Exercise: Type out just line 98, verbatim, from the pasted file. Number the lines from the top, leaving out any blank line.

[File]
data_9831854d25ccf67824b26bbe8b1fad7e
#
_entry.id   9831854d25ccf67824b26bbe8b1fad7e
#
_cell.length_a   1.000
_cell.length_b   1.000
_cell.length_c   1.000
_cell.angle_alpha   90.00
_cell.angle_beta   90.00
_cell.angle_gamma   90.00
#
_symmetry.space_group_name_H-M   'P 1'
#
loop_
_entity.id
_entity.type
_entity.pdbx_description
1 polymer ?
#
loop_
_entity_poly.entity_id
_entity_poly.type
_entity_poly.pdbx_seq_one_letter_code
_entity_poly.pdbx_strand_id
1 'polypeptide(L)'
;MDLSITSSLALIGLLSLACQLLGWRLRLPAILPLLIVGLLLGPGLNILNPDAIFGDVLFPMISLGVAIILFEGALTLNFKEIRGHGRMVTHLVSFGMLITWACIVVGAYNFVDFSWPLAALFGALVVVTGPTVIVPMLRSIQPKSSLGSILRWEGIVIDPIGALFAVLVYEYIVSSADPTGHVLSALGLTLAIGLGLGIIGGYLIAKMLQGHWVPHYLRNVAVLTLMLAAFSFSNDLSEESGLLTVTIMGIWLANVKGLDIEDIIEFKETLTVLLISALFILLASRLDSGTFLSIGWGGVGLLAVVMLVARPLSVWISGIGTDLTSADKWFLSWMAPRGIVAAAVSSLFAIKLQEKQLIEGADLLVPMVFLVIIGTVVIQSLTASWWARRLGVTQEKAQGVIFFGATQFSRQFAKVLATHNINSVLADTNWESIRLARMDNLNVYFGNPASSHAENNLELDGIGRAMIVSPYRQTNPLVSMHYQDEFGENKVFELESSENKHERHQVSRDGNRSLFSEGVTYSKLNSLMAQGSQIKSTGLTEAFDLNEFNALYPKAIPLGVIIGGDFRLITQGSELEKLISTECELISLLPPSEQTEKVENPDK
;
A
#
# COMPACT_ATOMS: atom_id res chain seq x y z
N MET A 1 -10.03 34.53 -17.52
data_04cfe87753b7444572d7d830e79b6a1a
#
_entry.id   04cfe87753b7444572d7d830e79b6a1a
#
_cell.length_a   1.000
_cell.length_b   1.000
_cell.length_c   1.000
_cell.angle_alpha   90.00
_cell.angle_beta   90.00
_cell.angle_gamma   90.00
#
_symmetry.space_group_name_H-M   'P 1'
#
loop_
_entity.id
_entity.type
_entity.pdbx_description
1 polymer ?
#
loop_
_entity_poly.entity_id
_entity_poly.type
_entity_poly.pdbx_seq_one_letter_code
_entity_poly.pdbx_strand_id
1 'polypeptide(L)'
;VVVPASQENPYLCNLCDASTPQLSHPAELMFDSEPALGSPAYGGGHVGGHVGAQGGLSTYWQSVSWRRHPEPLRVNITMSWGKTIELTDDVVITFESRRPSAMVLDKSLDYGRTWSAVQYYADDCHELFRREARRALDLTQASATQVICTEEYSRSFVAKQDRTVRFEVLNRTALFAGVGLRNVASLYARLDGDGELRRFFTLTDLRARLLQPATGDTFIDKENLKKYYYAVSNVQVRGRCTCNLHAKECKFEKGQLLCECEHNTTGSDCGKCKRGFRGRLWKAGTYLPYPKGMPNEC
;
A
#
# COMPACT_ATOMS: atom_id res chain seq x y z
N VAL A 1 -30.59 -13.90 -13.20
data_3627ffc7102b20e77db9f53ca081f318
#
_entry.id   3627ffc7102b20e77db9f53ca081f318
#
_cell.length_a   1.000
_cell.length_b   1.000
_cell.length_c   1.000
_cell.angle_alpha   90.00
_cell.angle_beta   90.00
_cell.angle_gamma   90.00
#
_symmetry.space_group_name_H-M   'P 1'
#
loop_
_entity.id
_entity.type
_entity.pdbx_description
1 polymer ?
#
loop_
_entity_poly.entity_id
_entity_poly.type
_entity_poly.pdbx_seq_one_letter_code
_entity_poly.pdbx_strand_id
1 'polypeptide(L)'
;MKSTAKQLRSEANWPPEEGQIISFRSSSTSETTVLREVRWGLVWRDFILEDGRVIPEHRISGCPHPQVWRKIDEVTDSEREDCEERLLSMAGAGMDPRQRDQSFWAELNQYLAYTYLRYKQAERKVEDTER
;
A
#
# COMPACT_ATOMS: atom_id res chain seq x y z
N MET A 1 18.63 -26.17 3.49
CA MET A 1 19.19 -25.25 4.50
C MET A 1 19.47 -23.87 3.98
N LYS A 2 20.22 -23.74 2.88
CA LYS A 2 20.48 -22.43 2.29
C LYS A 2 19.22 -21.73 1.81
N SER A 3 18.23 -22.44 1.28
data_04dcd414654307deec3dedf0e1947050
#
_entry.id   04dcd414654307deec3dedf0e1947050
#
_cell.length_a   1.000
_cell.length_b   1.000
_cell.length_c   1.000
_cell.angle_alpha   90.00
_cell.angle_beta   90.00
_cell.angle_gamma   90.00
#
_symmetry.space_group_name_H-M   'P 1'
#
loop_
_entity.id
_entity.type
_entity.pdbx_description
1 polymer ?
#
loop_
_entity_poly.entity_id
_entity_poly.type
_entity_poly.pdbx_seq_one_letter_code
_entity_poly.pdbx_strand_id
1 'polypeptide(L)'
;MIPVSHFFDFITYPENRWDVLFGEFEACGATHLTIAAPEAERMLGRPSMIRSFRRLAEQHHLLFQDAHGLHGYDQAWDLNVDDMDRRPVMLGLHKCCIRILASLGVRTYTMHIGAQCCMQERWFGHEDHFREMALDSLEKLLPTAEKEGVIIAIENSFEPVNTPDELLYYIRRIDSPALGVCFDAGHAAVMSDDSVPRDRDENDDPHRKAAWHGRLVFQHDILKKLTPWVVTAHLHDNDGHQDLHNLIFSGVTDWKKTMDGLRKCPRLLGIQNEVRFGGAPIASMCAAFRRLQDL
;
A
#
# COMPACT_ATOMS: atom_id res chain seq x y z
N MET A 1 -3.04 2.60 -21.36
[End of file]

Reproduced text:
C LYS A 2 19.22 -21.73 1.81